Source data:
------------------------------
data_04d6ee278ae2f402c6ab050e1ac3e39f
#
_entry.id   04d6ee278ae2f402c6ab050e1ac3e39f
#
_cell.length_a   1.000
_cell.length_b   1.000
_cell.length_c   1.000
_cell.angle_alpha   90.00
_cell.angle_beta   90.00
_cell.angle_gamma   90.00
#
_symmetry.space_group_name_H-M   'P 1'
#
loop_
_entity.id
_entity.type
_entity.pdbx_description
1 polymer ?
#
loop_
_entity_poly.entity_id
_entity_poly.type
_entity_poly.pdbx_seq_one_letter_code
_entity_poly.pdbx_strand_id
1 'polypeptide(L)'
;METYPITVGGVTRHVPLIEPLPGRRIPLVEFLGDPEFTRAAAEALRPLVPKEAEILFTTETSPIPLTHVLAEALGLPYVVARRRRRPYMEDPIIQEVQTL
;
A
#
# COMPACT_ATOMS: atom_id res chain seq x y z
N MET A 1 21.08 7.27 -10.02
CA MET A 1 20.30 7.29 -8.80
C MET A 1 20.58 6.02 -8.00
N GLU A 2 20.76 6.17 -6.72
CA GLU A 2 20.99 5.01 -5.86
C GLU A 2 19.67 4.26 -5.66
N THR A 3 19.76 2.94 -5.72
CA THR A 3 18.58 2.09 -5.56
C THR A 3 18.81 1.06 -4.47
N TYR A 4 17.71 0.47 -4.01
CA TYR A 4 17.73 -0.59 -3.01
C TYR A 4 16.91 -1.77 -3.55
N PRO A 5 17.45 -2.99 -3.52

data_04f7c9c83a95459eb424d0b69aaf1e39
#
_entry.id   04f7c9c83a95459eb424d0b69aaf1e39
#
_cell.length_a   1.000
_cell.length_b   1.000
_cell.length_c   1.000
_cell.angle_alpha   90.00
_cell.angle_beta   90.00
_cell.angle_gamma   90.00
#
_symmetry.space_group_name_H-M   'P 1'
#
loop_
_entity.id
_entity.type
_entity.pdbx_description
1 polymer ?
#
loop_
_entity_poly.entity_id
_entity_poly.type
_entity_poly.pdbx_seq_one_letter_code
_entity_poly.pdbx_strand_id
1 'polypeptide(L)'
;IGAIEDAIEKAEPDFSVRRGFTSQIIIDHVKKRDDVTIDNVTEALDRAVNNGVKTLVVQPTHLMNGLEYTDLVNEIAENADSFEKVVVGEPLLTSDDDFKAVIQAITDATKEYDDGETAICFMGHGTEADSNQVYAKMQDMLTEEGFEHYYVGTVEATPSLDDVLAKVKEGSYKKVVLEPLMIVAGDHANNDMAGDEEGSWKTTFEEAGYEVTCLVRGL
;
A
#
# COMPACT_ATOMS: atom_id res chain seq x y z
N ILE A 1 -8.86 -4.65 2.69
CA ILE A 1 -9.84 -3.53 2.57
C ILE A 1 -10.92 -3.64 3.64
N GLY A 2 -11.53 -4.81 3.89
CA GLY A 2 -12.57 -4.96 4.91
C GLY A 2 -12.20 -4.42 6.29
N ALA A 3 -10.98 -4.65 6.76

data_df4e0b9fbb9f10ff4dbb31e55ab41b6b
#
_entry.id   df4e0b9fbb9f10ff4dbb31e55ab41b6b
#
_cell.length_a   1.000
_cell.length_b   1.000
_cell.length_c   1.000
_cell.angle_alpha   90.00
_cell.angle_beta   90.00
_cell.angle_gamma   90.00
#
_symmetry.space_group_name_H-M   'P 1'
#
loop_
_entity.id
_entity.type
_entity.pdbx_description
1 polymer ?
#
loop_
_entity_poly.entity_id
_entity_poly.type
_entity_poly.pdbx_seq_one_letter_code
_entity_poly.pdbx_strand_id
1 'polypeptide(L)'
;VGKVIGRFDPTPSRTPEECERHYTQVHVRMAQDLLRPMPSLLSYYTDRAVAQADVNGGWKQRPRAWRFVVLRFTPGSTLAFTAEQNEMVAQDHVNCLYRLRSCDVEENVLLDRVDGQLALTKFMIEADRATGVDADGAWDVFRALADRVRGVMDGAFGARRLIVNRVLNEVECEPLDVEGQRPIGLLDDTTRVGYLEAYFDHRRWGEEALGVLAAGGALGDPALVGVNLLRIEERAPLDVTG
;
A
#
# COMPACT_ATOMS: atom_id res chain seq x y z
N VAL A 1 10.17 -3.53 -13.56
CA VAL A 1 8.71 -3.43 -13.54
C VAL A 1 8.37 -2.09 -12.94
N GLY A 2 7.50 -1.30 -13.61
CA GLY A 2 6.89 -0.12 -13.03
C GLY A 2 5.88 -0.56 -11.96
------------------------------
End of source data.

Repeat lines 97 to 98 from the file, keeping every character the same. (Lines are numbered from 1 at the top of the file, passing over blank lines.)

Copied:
_entity.pdbx_description
1 polymer ?